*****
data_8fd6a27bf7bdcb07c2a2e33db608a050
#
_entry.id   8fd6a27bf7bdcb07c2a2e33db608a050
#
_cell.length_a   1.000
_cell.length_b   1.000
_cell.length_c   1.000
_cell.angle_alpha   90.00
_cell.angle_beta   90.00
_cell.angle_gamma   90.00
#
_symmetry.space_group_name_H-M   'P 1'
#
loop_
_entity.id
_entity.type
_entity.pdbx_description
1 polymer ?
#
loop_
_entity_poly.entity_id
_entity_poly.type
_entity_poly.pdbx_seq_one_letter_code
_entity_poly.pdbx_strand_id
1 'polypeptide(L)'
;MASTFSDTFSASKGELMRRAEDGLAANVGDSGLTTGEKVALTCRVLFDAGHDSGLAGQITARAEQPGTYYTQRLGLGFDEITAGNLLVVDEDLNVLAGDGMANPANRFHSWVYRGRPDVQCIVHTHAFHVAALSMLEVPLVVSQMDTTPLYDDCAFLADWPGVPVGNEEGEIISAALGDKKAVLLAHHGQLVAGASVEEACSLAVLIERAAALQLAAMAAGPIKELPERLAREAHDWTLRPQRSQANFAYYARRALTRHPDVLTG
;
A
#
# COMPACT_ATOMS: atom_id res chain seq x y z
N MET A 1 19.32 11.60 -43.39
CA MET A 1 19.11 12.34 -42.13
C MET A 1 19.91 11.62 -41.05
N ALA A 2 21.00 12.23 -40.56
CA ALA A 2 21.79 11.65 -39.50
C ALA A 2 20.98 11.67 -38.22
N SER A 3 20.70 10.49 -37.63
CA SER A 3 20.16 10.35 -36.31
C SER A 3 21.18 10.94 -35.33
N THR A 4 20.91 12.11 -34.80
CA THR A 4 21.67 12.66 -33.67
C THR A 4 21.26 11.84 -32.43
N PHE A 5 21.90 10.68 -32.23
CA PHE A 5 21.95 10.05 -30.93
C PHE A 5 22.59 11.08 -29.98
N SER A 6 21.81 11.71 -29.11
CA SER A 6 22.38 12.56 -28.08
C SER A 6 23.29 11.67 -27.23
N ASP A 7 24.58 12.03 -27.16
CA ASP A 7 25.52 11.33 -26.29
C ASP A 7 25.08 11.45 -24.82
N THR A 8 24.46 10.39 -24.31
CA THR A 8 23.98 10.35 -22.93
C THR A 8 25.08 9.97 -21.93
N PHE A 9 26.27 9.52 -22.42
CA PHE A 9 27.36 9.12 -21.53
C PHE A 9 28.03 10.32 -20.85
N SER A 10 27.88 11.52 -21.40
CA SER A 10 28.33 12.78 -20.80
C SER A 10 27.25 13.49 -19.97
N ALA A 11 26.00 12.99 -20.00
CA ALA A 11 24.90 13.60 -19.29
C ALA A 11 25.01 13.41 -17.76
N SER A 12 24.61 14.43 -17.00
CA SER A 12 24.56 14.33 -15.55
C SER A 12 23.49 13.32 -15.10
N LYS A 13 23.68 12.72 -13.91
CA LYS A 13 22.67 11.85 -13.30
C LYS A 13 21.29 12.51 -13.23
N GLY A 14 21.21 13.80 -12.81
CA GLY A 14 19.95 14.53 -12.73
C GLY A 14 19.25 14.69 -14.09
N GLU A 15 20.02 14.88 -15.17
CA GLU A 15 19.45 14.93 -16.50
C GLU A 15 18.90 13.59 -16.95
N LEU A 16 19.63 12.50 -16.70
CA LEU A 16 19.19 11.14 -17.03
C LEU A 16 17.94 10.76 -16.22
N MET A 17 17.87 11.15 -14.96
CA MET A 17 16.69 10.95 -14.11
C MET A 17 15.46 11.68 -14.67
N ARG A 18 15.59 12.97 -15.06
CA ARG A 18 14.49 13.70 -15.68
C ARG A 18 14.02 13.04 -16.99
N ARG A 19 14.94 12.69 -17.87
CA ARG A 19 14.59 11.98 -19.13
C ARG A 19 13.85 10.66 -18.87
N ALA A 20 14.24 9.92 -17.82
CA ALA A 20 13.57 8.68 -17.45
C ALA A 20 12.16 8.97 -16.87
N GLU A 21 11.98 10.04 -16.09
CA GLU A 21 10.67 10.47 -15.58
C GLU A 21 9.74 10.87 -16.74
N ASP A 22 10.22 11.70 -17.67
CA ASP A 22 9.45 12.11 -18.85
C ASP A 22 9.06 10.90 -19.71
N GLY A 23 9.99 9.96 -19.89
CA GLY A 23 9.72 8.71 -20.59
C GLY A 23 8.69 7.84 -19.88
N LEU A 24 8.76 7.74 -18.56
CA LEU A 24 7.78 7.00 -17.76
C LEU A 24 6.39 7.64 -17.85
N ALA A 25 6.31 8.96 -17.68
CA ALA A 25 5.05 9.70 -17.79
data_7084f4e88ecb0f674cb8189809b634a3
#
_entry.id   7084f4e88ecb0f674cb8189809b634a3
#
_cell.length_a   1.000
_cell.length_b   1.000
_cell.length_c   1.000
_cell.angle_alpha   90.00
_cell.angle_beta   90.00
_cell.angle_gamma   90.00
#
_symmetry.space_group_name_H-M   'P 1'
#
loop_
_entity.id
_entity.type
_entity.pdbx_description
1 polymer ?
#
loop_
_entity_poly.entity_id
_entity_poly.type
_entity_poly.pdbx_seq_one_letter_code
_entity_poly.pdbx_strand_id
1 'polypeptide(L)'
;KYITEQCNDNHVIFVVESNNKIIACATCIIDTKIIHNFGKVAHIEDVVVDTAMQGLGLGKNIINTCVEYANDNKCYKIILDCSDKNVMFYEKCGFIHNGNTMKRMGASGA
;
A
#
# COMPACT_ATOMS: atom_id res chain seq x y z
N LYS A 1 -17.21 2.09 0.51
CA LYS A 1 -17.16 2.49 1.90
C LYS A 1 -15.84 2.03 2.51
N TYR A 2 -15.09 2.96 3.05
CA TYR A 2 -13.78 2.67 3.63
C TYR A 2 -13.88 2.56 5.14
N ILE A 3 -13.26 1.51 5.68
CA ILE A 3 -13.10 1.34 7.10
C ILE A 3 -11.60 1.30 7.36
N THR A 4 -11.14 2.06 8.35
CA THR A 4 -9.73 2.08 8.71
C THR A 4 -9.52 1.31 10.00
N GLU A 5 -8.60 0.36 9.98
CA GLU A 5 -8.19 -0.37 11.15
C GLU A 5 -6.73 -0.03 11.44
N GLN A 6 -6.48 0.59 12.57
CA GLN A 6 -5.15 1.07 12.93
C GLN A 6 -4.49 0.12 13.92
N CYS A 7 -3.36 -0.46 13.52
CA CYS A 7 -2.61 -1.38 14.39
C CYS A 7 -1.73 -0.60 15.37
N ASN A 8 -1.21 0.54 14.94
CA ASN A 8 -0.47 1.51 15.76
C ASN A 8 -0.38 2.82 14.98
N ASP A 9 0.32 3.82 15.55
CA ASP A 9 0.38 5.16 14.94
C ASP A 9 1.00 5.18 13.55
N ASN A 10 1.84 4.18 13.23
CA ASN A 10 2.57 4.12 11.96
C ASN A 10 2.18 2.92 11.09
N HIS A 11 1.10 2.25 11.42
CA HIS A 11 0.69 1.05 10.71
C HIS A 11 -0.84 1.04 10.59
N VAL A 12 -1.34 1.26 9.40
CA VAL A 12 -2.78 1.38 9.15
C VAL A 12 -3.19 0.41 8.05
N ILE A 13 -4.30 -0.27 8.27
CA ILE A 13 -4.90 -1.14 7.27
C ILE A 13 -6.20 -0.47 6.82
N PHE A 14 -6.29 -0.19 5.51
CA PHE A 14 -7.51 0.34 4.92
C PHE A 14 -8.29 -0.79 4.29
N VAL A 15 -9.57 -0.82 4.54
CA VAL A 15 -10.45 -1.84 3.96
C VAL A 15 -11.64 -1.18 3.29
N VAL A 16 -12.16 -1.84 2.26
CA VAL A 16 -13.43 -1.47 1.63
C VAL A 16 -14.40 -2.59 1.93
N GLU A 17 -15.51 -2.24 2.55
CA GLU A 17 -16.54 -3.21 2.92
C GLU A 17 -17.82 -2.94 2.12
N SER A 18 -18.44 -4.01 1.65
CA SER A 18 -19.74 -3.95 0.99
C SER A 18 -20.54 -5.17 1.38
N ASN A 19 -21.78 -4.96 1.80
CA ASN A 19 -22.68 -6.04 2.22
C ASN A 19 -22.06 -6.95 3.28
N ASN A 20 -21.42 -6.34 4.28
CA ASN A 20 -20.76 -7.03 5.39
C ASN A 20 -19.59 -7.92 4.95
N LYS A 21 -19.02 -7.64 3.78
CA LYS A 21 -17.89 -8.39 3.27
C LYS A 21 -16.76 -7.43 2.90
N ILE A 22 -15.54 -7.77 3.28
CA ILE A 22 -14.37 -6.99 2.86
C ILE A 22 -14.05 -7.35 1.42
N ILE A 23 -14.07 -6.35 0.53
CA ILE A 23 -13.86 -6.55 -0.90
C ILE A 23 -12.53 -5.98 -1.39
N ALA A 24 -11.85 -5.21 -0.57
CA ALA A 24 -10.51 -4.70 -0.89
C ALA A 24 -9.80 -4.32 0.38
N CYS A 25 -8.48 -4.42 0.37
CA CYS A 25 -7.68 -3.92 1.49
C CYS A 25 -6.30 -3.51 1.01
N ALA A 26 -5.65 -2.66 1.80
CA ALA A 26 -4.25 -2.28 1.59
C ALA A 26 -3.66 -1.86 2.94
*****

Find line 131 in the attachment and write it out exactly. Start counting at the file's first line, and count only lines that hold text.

;